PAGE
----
The United States House of Representatives on Friday approved a $45 billion aid package for Ukraine. The measure, part of a $1.66 trillion government funding bill that passed the Senate a day earlier, will now go to President Joe Biden for signing into law. This package follows U.S. aid worth about $50 billion sent to Ukraine previously this year.
The move comes after Ukraine President Volodymyr Zelenskyy’s wartime visit to Washington this week.
Upon his return to Kyiv, Zelenskyy defiantly said Ukrainian forces “are working toward victory” despite Russia’s relentless artillery, rocket and mortar fire and airstrikes on Ukraine.
“We will overcome everything,” Zelenskyy pledged on Telegram. “We are coming back from Washington with … something that will really help.”
The U.S. promised Patriot missiles to help Ukraine fight against the Russian invasion. Zelenskyy has long asked for Patriot missiles to help counter Russian airstrikes, which have destroyed cities, towns and villages during 10 months of conflict and knocked out power and water supplies across the country over the past three months.
Zelenskyy thanked Biden and the U.S. Congress for supporting Ukraine’s fight against Russia.
U.S. officials say, however, that the single Patriot battery that Biden promised to supply to Ukraine will not change the course of the war.
Washington and its allies have been unwilling to supply Kyiv with modern battle tanks and long-range missiles called ATACMS, which can reach far behind front lines and into Russia itself.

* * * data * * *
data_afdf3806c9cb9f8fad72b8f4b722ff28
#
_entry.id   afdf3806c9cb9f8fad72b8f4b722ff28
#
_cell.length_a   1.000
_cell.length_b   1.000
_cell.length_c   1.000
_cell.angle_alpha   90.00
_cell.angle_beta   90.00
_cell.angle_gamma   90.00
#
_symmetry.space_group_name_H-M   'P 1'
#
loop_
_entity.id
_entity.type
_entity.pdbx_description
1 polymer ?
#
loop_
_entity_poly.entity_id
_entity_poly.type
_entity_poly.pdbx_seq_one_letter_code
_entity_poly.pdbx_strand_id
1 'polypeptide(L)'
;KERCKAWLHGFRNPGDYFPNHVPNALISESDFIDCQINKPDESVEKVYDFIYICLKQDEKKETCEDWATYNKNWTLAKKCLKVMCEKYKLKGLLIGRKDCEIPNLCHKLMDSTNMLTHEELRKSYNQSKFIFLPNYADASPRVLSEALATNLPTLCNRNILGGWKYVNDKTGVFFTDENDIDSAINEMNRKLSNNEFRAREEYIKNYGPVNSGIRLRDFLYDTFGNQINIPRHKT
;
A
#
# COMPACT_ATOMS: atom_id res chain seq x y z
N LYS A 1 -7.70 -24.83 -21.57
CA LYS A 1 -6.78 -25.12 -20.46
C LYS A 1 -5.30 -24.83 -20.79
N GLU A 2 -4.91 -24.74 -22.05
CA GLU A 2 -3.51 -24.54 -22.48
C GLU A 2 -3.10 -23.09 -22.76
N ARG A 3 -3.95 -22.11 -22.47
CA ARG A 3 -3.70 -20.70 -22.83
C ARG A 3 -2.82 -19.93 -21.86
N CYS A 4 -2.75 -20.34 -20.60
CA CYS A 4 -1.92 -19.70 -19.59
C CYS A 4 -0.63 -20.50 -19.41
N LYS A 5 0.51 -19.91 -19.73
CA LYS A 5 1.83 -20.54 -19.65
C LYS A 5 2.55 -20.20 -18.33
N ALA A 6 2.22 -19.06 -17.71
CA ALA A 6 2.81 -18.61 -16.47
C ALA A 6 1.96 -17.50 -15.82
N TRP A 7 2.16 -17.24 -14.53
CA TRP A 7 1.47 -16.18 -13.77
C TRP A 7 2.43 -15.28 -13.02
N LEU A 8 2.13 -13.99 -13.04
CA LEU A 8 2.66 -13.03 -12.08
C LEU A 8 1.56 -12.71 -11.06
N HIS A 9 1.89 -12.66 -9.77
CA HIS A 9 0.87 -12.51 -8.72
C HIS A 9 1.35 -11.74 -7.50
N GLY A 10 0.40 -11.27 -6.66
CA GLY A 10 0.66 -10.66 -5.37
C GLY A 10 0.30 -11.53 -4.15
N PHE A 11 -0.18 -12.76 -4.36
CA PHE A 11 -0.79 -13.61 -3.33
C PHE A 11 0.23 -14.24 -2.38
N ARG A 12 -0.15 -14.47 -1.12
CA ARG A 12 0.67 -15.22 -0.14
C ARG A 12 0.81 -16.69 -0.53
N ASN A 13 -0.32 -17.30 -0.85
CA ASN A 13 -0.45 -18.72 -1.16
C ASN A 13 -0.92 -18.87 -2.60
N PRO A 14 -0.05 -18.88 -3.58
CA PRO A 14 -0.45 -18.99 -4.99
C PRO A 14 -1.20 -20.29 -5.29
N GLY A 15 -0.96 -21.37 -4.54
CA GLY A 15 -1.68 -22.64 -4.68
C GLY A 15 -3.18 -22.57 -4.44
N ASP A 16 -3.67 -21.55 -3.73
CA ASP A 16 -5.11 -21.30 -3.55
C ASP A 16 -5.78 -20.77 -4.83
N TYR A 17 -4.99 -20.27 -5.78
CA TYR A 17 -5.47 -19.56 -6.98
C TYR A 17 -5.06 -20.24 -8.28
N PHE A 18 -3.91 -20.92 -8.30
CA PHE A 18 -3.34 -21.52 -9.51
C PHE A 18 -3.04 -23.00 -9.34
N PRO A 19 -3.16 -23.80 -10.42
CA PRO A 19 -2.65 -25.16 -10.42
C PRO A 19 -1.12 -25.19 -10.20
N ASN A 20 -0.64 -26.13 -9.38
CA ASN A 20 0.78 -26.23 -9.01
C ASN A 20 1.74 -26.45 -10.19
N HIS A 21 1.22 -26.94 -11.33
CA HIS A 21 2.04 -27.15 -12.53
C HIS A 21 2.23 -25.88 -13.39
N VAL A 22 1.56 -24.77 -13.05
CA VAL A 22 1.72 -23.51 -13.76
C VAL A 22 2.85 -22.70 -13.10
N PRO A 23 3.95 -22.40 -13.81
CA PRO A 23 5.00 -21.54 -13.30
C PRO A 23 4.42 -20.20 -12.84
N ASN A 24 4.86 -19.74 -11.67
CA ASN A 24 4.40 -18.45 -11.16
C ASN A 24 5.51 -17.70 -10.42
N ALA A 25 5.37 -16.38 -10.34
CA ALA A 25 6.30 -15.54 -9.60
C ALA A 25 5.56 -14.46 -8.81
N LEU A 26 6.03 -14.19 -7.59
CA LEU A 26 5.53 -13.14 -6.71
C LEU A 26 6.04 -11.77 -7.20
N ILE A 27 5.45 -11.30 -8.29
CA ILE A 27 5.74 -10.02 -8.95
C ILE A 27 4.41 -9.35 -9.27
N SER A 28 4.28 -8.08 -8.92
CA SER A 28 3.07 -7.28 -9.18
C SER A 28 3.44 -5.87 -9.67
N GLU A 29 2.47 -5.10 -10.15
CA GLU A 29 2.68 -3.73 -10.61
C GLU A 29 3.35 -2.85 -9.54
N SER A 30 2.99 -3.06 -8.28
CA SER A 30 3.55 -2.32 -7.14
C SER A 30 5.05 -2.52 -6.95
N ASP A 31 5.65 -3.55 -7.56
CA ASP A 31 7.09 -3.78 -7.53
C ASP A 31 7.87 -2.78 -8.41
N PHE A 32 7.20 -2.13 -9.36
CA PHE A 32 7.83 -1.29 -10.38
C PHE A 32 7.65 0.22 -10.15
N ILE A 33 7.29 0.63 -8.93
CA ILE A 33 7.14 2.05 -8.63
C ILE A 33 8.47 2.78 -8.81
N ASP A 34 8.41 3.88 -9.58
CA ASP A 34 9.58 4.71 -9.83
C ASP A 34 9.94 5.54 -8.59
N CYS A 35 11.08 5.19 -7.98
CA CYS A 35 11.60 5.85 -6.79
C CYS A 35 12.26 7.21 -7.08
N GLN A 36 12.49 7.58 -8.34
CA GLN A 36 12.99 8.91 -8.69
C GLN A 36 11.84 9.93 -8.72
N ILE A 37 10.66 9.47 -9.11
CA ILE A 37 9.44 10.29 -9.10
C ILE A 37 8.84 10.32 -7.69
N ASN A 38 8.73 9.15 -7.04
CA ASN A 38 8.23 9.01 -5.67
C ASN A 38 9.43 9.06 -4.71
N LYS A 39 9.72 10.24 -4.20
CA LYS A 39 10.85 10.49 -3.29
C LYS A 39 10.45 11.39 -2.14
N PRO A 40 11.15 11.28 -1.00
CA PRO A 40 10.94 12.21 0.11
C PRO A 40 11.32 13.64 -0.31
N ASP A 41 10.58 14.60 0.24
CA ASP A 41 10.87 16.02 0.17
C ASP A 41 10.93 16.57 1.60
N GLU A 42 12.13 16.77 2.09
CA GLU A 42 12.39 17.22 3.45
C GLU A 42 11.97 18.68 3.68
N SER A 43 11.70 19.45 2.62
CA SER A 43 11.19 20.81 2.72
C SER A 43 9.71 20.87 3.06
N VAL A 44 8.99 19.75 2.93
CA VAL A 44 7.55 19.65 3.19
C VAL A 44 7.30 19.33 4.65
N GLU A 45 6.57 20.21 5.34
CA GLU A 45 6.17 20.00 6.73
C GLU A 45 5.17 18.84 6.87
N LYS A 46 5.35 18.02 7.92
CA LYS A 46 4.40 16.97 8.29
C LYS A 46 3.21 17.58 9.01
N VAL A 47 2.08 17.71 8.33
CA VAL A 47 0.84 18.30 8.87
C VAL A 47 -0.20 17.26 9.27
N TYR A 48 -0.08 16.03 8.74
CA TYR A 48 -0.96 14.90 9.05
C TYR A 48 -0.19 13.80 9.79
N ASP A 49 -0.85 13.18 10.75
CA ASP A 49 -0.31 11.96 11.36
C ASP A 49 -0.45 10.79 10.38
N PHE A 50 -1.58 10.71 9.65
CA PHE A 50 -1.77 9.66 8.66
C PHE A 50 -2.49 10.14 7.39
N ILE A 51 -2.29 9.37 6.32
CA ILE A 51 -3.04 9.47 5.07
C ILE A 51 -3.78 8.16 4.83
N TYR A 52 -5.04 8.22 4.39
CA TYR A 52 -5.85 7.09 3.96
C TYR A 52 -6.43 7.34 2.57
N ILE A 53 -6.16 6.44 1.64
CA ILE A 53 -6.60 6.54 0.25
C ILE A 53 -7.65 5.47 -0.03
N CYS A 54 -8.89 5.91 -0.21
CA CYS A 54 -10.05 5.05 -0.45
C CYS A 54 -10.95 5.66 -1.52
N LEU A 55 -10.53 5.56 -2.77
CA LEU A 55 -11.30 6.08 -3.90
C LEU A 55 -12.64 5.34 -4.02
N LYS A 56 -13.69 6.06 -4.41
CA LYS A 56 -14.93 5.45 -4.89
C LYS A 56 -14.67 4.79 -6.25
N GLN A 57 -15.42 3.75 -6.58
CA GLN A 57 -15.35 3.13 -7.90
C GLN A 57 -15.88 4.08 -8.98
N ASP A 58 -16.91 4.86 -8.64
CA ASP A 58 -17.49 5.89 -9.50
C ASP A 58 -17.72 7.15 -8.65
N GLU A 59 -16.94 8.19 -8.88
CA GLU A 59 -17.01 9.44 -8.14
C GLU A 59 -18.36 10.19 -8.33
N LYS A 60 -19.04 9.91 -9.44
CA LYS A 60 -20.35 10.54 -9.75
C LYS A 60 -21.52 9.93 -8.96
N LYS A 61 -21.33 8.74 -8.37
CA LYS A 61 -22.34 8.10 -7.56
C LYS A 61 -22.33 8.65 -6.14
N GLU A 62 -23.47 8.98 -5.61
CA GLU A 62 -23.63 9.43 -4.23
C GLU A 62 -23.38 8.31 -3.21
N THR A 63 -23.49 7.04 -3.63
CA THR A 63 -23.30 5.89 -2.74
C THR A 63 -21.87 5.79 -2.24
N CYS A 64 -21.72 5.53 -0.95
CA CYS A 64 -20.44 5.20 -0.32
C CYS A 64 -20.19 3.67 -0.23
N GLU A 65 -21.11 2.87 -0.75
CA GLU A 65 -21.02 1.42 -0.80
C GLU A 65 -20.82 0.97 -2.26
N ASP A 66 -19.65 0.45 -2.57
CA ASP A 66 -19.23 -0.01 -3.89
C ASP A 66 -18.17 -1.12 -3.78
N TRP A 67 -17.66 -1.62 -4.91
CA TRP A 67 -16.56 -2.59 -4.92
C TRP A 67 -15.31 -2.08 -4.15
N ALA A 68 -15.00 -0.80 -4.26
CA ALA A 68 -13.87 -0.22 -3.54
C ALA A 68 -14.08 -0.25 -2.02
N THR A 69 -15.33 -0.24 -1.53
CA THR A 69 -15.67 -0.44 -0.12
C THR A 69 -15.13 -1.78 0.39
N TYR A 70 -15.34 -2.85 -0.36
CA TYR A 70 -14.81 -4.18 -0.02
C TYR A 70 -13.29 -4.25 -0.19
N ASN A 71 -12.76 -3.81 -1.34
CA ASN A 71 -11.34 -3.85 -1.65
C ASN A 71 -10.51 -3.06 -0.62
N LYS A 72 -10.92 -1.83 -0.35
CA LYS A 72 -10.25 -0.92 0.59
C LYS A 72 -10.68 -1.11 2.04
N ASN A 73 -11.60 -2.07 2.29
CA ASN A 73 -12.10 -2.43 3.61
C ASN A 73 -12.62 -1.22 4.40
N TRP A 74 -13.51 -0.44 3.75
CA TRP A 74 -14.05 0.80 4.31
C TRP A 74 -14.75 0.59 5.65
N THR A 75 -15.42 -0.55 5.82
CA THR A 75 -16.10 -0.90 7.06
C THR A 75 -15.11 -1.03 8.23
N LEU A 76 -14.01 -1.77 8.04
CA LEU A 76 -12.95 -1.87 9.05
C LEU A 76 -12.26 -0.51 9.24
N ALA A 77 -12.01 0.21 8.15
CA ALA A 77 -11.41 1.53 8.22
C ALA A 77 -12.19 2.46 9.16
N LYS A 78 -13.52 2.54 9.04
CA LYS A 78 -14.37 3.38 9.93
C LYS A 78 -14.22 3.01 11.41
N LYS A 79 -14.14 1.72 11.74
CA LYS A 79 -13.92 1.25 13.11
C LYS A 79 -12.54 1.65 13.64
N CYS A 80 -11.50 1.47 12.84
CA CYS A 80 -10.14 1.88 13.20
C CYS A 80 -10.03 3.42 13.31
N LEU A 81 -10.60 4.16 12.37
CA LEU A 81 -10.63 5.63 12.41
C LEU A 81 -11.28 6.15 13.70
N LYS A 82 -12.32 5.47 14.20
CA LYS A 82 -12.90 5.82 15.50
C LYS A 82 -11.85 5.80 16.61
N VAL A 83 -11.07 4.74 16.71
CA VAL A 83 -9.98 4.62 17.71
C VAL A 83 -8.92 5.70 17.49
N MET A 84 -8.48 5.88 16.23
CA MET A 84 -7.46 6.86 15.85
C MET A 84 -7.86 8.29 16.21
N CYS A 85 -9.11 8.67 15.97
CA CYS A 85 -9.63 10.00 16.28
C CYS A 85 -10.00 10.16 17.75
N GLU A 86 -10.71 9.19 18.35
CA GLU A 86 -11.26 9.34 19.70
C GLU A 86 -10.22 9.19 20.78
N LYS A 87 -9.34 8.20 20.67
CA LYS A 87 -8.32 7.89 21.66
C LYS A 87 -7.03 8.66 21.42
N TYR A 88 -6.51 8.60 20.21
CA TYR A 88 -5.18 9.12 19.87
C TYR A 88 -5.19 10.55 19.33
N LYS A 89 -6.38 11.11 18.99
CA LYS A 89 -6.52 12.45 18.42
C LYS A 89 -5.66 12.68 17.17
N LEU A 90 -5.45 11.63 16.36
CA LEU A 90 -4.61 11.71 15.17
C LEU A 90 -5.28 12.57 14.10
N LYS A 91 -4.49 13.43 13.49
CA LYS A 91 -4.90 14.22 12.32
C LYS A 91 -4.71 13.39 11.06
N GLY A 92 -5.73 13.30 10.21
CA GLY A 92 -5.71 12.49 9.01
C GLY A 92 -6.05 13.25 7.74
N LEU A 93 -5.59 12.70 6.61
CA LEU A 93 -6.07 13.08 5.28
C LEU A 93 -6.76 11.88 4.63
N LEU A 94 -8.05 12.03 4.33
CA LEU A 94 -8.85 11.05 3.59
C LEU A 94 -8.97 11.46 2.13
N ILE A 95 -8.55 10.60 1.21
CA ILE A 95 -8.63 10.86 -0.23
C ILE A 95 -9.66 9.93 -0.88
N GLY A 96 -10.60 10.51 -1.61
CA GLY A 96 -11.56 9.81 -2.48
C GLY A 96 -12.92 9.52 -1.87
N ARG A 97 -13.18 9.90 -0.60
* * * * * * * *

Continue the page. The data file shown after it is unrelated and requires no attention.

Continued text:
Both Kyiv and the Biden administration are wary that retaining U.S. congressional support for aid could become more complicated once Republicans take a slim majority in the House in the new year. A few right-wing Republicans oppose aid, and other lawmakers have called for tighter budget oversight.
During a Friday visit to Tula, Russia, a center for arms manufacturing, Russian President Vladimir Putin told the country’s defense industry chiefs to do more to ensure that the Russian army quickly receive all the weapons, equipment and military hardware it needs to fight in Ukraine.
“The most important key task of our military-industrial complex is to provide our units and front-line forces with everything they need: weapons, equipment, ammunition and gear in the necessary quantities and of the right quality in the shortest possible time frames,” he said.
Britain’s Defense Ministry said Friday in its intelligence update on Ukraine that Putin has been “presented with plans to expand the Russian military by around 30% to 1.5 million personnel.”
The ministry said that the proposal was made Wednesday and that “Russian Defense Minister Sergei Shoigu explained that the expansion would involve at least two brigades in northwestern Russia growing to divisional strength.”
The British defense minister explained Russia’s move by citing “the supposed threat from Finland’s and Sweden’s accession to NATO.”